A longstanding frustration of businesses is that most capital expenditure on commercial buildings does not benefit from capital allowances on the basis that they do not qualify as plant or machinery. The announcement of the new structures and buildings allowance (SBA) in the last Budget was therefore well-received, although at the time there was uncertainty surrounding its parameters and how it would operate. The government finally published draft legislation last month which sought to address many of these questions (albeit consultations are still currently ongoing).
The allowance (which is already in force) will be available to companies as well as unincorporated businesses incurring qualifying expenditure on commercial buildings or structures used in the trade. Only expenditure that is incurred on or after 29 October 2018 will qualify. It should be noted that buildings/structures on which contracts were entered into before this date will not qualify, despite the fact that construction might not have started or payment might not have been made at that date.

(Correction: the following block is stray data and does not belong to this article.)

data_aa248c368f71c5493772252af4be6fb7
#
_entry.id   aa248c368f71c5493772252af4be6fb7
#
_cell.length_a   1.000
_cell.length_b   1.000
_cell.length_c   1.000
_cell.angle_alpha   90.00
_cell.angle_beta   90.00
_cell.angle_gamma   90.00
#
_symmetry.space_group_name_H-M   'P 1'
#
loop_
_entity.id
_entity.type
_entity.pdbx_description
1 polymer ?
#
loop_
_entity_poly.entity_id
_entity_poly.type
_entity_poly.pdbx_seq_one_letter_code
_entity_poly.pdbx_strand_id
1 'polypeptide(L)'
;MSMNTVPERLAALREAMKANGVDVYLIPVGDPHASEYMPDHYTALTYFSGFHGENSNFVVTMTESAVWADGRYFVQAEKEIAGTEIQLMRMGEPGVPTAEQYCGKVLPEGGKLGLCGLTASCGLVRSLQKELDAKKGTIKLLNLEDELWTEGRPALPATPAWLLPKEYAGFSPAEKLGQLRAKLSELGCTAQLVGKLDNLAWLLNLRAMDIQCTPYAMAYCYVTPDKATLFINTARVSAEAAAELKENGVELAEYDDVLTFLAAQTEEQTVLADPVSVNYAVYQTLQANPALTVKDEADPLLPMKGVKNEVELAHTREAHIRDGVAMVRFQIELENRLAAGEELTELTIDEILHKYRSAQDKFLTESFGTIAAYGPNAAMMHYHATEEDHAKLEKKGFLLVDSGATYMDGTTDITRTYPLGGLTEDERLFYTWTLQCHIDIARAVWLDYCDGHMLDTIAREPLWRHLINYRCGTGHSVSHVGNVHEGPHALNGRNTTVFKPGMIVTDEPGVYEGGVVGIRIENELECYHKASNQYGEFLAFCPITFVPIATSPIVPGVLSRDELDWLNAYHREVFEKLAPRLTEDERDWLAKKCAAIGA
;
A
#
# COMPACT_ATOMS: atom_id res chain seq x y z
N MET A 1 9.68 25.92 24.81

Broadly, any expenditure on construction that cannot be expensed against trading profits/income or claimed as a capital allowance will qualify for the SBA.
The allowance is incorporated into the existing capital allowances regime (which, as mentioned above, currently excludes buildings and structures). The relief is given by writing down 2% of the qualifying expenditure over a fixed 50 year period. However unlike plant and machinery which accounts for acquisitions and disposals by way of balancing allowances and charges, there is no such mechanism here. Instead, on an acquisition of a structure on which the SBA has been claimed, the purchaser will inherit the remaining entitlement.
Rather generously, the demolition of any structure/building will result in a deduction for the remainder of the unclaimed SBA.
The SBA has to be claimed in the accounting periods when the building is used in the business, and works like capital allowances in the way that it can increase a tax loss which can then be carried forward. Unfortunately, if the allowance is not claimed then it will be lost and there is no option to defer it to later years. Therefore care should be taken to ensure that this valuable new relief is not missed.
Although this new relief will be broadly welcome, at the end of the day it is nothing more than a tax deferral. This is because any base cost for capital gains tax purposes will be restricted by any relief taken under this regime. In this way the benefits of any relief will be clawed back in the event of a sale.
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